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Published: October 22nd 2010
As I write this blog my body has only just recovered from the trauma that was Seoraksan, and that was four days ago now…
It’s autumn time in Korea and in the true, unique nature of Korean people; everyone pulls on their spandex, jumps on a bus and heads east from Seoul to Seoraksan National Park, home of the third largest mountain in South Korea. To say that the trail was crowded would be an understatement. To illustrate further my point we faced pre-sunrise traffic jams (on foot!) and were frequently bashed by the bandana clad, pole wielding Koreans who seemed to have left their usual friendly demeanours back in the city.
We met up with the Seoul Hiking Group and local celebrity/ kook/ all round nice guy Warren at 11pm and drove the three hour journey which was our only allotted time for sleeping. (As if that wasn’t gruelling enough, we had already faced a field trip with our kindergarten students to Lotte World, a busy children’s theme park, earlier that day). Stepping from the bus in our hiking gear into the dark and blisteringly cold night at 2.30am was tough, and it didn’t get any easier! We
switched on the head lamps and got going up the steep wooden stairway that was the beginning of the trail. Even at this ungodly hour, there were so many people around that the trail resembled a scene from the famous New York blackout. Despite the crowded scene, we were immediately treated to the first of what would be many beautiful sights on our journey. Looking up at the star studded sky was truly a novelty - the first time we had seen stars since being in Korea, away from the ambient lights and smog of the Neon cities. The sky was as clear as could be and we were staring into the night, millions of shining stars glaring back at us! We take it for granted that such a scene is always above us, but when viewed in all its splendour, it never fails to take one’s breath away.
The stairways became less and less and the steep trail wound around trees and boulders until we reached a V shape between two rocks requiring a shove up the bum to scale. We often could not distinguish our immediate surroundings due to the darkness but four hours later, dawn broke
as our legs tired and we could finally see beautiful Seoraksan.
By 8am we reached the first mountain shelter, Jung Cheong, and were welcomed by a note tied to the sign post that Warren had passed almost two hours earlier (this proved to be a “rough guess” by Warren based on the position of the sun and apparently a poor guess, I was pleased to hear). True to form I rushed straight to the bathroom to use the facilities and, cold and weary, I found a crowded bathroom with pushy users, a noisy pooper and no running water. But at least they weren’t squatters! No, they came later… Inside the shelter were large, bunk-bed like structures for sitting around and communal napping, so we naturally obliged, shivering in the draft trying to snatch half an hours sleep while we could.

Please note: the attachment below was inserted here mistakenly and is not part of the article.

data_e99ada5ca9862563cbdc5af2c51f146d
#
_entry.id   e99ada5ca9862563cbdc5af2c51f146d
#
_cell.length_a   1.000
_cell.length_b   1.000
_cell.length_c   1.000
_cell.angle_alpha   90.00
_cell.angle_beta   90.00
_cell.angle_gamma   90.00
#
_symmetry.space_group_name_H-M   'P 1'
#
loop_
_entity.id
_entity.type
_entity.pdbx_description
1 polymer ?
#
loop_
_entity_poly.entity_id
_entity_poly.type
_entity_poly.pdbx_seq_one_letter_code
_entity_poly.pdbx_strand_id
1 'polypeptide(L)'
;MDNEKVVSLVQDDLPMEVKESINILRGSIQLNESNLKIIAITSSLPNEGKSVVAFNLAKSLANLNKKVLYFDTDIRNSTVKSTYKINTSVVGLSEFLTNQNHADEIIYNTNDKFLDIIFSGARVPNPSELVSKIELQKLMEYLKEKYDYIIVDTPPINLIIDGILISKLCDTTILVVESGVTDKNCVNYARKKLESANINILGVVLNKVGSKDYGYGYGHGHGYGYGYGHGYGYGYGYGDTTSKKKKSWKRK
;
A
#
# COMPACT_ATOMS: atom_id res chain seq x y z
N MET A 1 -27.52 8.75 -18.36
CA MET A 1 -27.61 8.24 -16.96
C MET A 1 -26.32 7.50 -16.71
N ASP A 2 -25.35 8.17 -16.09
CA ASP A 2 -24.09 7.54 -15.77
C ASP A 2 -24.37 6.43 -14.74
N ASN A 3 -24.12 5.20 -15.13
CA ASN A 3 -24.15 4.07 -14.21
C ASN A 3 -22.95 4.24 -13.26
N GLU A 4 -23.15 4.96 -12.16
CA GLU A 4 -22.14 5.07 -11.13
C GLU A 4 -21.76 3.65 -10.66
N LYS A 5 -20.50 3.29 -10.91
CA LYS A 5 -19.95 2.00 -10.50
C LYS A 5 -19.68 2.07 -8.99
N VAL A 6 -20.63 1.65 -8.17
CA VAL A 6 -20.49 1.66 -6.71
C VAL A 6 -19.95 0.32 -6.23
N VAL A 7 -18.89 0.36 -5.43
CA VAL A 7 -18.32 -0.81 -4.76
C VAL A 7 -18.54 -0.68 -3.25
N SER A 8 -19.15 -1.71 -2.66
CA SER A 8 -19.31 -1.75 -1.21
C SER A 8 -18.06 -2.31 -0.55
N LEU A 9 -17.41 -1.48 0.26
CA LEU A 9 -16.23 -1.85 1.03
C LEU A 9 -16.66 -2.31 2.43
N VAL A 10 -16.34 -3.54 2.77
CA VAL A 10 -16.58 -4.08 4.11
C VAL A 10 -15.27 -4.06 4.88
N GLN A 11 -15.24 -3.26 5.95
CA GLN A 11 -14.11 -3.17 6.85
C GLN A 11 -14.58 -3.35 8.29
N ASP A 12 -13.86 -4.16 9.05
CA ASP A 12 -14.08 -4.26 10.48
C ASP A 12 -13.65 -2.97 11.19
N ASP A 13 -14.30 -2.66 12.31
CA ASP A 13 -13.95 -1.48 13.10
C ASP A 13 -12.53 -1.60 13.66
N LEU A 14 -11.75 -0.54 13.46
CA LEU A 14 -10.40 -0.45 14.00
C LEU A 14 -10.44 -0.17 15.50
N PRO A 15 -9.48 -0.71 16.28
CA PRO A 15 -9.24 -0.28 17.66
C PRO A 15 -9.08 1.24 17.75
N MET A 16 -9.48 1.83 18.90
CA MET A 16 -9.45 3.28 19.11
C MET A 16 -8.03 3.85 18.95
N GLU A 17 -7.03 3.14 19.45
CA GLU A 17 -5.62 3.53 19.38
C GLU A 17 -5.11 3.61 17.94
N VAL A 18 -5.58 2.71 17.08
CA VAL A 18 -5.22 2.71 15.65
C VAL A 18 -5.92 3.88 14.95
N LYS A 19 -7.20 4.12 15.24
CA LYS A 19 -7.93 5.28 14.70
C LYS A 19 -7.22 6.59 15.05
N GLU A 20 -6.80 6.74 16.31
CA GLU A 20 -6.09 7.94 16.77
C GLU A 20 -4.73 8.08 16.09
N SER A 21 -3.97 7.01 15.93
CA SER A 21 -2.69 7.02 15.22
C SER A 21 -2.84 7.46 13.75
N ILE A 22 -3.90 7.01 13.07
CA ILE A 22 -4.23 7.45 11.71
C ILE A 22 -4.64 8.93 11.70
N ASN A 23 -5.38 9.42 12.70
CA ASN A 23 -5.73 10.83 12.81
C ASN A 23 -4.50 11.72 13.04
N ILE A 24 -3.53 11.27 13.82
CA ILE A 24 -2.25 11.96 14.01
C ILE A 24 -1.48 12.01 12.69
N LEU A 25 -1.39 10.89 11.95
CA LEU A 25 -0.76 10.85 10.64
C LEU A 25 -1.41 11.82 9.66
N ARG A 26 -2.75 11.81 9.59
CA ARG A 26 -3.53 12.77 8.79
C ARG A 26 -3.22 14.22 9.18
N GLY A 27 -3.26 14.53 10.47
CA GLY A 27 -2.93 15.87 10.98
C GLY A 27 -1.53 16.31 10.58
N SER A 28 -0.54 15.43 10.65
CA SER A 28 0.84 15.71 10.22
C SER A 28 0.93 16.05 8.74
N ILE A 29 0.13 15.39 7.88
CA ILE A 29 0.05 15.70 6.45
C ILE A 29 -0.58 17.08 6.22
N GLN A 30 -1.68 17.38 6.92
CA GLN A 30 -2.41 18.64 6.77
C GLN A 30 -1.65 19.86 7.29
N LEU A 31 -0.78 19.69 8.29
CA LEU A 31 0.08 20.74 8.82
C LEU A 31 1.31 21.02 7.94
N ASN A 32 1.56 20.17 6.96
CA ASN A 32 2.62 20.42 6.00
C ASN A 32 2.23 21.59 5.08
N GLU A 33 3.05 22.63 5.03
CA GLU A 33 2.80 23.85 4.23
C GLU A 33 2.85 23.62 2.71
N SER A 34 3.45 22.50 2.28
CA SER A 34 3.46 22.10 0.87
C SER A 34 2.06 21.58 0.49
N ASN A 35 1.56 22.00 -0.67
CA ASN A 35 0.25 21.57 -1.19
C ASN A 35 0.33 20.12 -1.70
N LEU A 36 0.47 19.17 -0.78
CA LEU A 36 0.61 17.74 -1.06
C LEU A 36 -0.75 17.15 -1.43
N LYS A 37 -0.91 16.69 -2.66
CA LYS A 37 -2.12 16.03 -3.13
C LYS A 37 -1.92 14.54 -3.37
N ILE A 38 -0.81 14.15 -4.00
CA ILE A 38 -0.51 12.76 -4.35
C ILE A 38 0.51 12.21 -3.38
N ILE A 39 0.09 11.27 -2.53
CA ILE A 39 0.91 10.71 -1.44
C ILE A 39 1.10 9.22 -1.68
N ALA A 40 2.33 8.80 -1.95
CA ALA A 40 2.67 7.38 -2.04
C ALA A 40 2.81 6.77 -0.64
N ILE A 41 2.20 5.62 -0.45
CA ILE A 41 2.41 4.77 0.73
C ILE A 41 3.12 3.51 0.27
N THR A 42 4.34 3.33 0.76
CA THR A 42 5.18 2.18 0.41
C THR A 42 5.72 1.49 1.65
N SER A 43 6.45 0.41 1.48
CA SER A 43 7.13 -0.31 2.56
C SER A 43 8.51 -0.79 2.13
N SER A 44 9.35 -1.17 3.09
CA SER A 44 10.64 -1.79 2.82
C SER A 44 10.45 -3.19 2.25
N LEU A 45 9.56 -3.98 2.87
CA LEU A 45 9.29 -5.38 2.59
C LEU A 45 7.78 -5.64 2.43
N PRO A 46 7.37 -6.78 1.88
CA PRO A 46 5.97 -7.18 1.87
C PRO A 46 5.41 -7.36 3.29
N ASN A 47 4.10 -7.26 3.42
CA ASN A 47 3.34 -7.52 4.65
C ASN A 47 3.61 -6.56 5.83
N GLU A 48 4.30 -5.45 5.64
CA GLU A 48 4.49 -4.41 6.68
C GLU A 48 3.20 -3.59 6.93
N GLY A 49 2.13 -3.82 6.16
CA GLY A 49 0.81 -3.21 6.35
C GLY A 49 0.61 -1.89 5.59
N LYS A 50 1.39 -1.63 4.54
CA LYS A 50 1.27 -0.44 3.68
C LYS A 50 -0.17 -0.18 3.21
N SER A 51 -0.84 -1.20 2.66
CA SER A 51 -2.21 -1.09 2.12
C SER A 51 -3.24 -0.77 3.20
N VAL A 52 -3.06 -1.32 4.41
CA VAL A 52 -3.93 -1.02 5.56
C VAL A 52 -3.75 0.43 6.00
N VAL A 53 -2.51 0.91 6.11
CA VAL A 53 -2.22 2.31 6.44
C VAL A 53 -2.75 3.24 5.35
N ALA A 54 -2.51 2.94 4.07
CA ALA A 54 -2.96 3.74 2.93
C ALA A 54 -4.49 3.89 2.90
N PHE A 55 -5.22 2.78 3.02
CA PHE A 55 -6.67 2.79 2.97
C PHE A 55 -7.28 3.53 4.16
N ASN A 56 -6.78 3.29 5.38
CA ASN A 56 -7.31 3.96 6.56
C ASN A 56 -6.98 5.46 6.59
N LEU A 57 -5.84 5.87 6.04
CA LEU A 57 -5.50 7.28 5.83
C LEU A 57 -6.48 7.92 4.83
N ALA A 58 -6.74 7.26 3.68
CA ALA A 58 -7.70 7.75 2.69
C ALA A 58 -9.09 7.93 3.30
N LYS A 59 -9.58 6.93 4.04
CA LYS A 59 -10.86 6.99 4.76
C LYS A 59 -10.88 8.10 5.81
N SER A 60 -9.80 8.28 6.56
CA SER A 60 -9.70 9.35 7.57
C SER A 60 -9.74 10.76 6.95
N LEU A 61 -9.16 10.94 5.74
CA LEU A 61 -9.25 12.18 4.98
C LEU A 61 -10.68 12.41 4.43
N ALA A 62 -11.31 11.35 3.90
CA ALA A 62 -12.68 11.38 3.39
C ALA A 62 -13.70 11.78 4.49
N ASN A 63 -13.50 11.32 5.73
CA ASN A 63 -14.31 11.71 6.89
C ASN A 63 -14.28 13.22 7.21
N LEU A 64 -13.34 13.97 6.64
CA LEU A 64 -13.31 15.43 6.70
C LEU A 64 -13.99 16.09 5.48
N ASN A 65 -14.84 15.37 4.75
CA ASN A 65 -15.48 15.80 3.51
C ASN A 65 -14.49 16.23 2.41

Awake again and back into the wind, we continued the trail towards Hui-un-gak shelter which was rocky and often varied between hiking up and down. From this trail we could see right into the valley, across the whole of the mountain range and, to our left, the North Korean ranges. We took time for the necessary “I’m on
top of the world” photo-op’s and spent energy scaling cliffs, which I would regret in hindsight when these Bambi legs of mine started to struggle.
Since dawn and the misty sunrise, the scenery around us had been stunning but from the summit, we were provided with breathtaking views of craggy mountain ranges dressed in autumn colours and the clouds below us: it was worth enduring the biting cold to rest a while and take it all in. From Hui-un-gak shelter, where we passed and settled for a picnic and another, awkwardly situated nap on top of rocks and foliage, we began a steep descent into a valley (Yang-pok) where the temperature started to rise and the wind-chill had much less of an effect, making for a much more pleasant hike. It was deep in this canyon that the yellows, golds and orange leaves became accented with a brilliant red. We passed continuous waterfalls and streams through the gorge, the freezing water a relief for our aching feet. Looking up at the path behind us from which we had descended I could hardly believe that we’d been at the summit hours earlier.
We reached the finishing point of our
hike, Bi-seon dae Rock, by 5pm but there was still another 2.5kms to the park exit, but at least it was flat and leaving the park we passed a giant stone Buddha. We waved him goodbye as we walked for our bus which would take us to our Hostel in Sokcho where it was time to shower, eat and enjoy a twelve hour sleep.
Next morning we all awoke to aching muscles but felt surprisingly well rested so we spent our final few hours before the (longer than usual thanks to traffic) journey back into Seoul, at the beach which is apparently lined with barbed wire (although we could not see it from where we sat) to keep out the North! Not one to disappoint, Warren even put on a show and took a dip in the water before we left; rather him than me!
Overall, the route we took through Seoraksan was a considerable challenge at times, for me at least, with my dubious legs and barely existent body strength, especially considering our early start. But by the end, although I was in more pain than I’d have cared to admit at the time, it was a
wonderful experience up there in the fresh air surrounded by the stunning views, with good friends and best of all, my lovely Daddy (a hiking fanatic) who was visiting us in Korea.
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